using Geometric information analysis and processing.

Contact: Xin Li, Assistant Professor
LSU Department of Electrical & Computer Engineering
LSU Center for Computation & Technology

Li's research group is currently developing a computational framework to model the respiratory motion of the tumor and surrounding organs, which could guide the automatic offline planning and intelligent online management of lung radiotherapy.

Computational Medicine Application

Modeling Respiratory Motion of Lung Tumor

  • Most solid tumors should receive radiation treatment: the radiation beam should hit the tumor without damaging nearby organs and tissues
  • Tumors could be moving and deforming during respiratory cycles, it is desirable to model their trajectories and deformations accurately

  • Our goal: a computational framework to model the movement and deformation of the tumor and surrounding structures
  • The temporal lung data are reconstructed from 3D CT and MRI scans
  • Offline preprocessing stage: we process the scanned sequential medical images, and build a 4D parametric lung deformation model that approximates the respiratory cycles
  • Online radiology treatment: the parametric model is used to predict the position and shape of the tumor; this will guide the shape and targeting direction of the radiation beam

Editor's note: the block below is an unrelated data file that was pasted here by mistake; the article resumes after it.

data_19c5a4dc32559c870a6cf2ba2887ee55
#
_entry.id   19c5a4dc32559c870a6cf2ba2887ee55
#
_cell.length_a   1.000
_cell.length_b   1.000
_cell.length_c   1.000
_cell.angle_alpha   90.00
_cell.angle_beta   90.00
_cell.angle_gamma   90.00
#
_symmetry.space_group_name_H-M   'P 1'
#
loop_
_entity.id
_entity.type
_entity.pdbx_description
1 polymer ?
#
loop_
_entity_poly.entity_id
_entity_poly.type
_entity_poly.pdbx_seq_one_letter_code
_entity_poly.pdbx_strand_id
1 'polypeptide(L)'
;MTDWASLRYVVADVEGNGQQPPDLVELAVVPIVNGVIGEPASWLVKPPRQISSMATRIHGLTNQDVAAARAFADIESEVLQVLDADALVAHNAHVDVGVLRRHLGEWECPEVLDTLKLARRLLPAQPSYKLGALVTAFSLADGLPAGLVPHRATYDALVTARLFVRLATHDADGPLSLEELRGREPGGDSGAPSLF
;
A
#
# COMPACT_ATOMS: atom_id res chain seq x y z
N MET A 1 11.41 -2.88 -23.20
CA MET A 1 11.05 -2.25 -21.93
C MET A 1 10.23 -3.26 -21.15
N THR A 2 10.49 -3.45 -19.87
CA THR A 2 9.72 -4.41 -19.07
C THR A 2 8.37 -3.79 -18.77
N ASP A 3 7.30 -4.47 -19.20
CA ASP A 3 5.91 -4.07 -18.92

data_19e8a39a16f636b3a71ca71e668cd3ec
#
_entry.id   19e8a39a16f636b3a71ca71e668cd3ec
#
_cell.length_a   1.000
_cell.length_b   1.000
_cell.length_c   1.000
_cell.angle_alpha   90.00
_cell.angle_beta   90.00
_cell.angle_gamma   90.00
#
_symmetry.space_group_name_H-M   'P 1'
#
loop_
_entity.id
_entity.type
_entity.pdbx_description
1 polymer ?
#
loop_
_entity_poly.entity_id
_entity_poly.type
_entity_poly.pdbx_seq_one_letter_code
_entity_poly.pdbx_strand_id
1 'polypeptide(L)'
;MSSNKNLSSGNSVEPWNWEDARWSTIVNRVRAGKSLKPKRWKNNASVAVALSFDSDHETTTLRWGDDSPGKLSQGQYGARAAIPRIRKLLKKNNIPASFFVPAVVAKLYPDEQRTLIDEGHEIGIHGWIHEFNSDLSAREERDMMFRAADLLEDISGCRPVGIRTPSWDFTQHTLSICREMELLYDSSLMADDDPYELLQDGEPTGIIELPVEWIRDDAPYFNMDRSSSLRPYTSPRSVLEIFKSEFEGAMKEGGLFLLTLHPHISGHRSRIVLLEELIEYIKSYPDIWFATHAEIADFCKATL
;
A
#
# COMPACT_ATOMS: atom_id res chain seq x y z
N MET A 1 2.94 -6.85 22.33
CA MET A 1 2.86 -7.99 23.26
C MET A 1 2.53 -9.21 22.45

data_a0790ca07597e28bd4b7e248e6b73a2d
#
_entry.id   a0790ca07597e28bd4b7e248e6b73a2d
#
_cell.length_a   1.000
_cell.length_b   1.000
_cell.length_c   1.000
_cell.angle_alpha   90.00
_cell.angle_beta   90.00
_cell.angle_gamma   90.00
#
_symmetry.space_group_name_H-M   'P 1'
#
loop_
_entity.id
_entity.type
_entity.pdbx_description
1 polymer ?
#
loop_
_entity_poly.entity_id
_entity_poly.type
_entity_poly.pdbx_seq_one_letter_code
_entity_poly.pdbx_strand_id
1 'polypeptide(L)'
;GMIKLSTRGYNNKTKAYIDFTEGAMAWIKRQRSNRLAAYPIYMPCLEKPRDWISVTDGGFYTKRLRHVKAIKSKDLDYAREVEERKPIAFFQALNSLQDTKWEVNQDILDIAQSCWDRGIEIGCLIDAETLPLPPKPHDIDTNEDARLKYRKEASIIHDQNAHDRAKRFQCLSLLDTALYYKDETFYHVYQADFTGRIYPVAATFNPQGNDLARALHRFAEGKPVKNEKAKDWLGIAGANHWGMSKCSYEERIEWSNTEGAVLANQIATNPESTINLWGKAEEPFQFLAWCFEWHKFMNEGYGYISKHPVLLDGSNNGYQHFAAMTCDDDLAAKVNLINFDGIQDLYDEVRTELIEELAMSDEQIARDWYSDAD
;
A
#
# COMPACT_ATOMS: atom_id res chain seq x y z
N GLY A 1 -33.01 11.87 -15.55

Our Computational Framework

Offline Modeling and Planning

  • Extract and reconstruct the geometric model from 3D CT scanning
  • Compute volumetric mapping to match 3D volumes; interpolate the mapped temporal data to construct the deforming 4D (spatial + temporal) model
  • Refining the 4D model (constructed from spatially dense but temporally sparse CT images) using the (spatially sparse but temporally dense) MRI images

[Iyengar, Li, Sawant et al. “Toward More Precise Radiotherapy Treatment of Lung Tumors,” IEEE Computer, Vol. 45, Issue 1, pp. 59-65, 2012]

Online Prediction and Delivery

  • Synchronize (match) the 4D model with the online X-ray image taken when the patient is on the table
  • Optimize the shape, position and targeting direction of the radiation beam

Li received the IBM faculty award (2011) for the maximum award amount of $40,000 for this project. The IBM Faculty Award is a highly competitive international program that intends to foster collaboration between researchers at leading universities worldwide and those in IBM research, development, and service organizations, and to promote courseware and curriculum innovation to stimulate growth in disciplines and geographies that are strategic to IBM.